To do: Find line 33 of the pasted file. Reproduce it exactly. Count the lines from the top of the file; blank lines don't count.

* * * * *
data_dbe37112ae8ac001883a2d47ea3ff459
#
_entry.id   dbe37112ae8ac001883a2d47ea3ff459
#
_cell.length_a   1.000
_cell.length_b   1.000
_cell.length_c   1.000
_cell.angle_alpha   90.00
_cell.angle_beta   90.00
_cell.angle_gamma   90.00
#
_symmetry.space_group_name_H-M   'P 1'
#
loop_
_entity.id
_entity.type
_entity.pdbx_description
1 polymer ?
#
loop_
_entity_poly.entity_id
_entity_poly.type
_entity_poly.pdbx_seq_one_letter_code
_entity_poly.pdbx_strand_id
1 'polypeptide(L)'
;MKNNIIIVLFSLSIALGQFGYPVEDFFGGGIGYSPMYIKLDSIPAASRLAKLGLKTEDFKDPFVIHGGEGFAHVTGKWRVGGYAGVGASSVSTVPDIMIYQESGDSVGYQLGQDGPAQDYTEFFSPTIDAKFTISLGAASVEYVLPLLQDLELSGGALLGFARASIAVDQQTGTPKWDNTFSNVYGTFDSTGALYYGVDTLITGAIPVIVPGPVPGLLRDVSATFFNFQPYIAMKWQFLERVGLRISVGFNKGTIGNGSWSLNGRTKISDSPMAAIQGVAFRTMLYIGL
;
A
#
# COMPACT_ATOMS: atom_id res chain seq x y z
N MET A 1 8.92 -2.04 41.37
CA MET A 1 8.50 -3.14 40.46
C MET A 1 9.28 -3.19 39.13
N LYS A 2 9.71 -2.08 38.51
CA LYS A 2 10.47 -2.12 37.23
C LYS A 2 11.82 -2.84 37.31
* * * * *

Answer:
C MET A 1 9.28 -3.19 39.13